Monday, October 4, 2010

Who Wants a Pop Can Park?

My earliest memories include my mom and dad reading Dr. Seuss and Golden books to me in bed or at the library.  One of my favorite books (not exactly sure why) was Who Wants a Pop Can Park?   I was browsing Will’s shelves (which hold all of my childhood books, too) to find something we haven’t read a million times and came across it today.  Thumbing through the pages, I was astounded.
The upper left corner reveals a price of $.49.  The lower right corner reads: This start-right elf book is EDUCATIONALLY SOUND.  See statement opposite title page.

So, obviously, I opened to the title page (where I found out the book was published in MCMLXXII which I think is 1972...never was very good at Roman numerals).  Opposite the title page, it reads:
In this series of inexpensive books for children, Rand McNally is presenting carefully selected, good literature for the very young child.  Books in this series are factual, fanciful, humorous, questioning and adventurous.  It is hoped that the series will provide for the masses of children whose parents might be unaware of the availability of good literature at such nominal cost.  We firmly believe that the love and appreciation of literature must begin when the child is very young.
Help little children learn about pollution.  Do it so that they will learn and remember.  How difficult it is to avoid creating a scolding, complaining type of educational experience.  There is little evidence to support that that style of  “teaching” to youngsters produces results.
Here is a rib-tickling, catchy poem matched with some of the most outlandish illustrations you’ve ever seen.
The message is clear.  It is a serious problem to clean up pollution.  But, this way of presenting it may be clever enough to really make an impact on boys and girls.
Evanston, Illinois
No wonder our kids are so much smarter than we are!  This was cutting edge education?  Will has hundreds of regular books, books on DVD, and books on CD.  We go to the library at least once a week.  We play educational games with flash cards and game boards.  Will probably has ten toys that help him learn how to read and write through some sort of technology.  My favorite part is the comforting “How difficult it is to avoid creating a scolding, complaining type of educational experience.”  Yes, it’s so difficult to make things fun for kids.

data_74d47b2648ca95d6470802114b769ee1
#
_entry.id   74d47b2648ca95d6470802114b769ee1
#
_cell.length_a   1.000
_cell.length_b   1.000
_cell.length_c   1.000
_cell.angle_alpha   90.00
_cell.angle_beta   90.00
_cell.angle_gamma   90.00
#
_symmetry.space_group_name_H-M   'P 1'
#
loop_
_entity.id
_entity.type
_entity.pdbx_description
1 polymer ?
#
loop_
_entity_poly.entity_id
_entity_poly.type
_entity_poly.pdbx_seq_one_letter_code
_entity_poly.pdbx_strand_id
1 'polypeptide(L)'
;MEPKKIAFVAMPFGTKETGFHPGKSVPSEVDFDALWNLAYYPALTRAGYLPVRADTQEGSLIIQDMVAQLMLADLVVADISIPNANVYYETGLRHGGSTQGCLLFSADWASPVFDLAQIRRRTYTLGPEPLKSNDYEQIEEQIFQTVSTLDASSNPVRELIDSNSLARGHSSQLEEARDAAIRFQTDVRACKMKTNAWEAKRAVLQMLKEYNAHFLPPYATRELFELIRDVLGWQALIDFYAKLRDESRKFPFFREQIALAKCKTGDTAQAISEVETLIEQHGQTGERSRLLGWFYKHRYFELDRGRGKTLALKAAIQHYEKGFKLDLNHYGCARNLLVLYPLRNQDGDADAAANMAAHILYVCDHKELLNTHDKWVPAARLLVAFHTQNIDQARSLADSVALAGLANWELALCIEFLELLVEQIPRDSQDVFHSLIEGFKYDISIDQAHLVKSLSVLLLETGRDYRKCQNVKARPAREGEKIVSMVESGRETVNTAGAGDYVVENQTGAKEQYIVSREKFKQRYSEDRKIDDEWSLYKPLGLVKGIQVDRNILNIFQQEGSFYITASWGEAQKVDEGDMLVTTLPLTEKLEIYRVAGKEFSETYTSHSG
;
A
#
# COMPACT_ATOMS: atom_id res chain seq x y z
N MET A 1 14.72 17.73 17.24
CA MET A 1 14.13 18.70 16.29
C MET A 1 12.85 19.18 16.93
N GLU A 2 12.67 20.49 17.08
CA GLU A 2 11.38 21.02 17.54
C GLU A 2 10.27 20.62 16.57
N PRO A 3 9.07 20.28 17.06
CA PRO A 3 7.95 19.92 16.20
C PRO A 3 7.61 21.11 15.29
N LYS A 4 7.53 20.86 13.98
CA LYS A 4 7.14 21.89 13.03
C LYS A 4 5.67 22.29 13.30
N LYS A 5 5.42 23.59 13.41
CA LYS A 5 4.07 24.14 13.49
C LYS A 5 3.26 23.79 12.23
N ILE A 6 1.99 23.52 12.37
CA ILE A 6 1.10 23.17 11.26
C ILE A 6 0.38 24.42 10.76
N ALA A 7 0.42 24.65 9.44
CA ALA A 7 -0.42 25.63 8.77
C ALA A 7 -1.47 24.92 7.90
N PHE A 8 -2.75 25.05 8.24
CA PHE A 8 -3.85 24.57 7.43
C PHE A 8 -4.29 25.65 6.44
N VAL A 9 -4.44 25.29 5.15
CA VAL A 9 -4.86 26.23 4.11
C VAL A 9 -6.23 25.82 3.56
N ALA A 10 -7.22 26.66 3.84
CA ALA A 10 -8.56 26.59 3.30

Here are some examples of the “rib-tickling” poetry included in the book:
Sara Sue always threw
All her sucker sticks down
On the lawns, that were grassy and green.
She cared not one bit
If the lawns looked unfit--
If they never looked trim, neat, or clean.
“One stick, I would guess,
Wouldn’t make a big mess,”
She’d say with a face that looked drawn.
But if folks all around 
Threw their sucker sticks down,
We’d soon have a sucker stick lawn.
(Apparently, children of color do not pollute. )

The book ends with all of the characters playing ring-around-the-rosy together, and finishes with the gentle admonition of “So let’s keep our lovely world neat!”
I am motivated more now than ever to publish some children’s books.  I just need to write something “clever enough to really make an impact on boys and girls.”  Crazy.


  1. I can't remember where you got the book, but I do remember you requesting the story a few times. How bizarre? How bizarre? and true!

  2. At first I thought this said, who wants a poptart and I was all "Me me me me me!"

  3. Because before 1972 there were no catchy rhymes for children that taught a moral lesson...

  4. WOW

    I never read this book but now I'm curious to see if any of my childhood favorites have something like this. I doubt it though. My favorite book was The Penguin That Hated The Cold.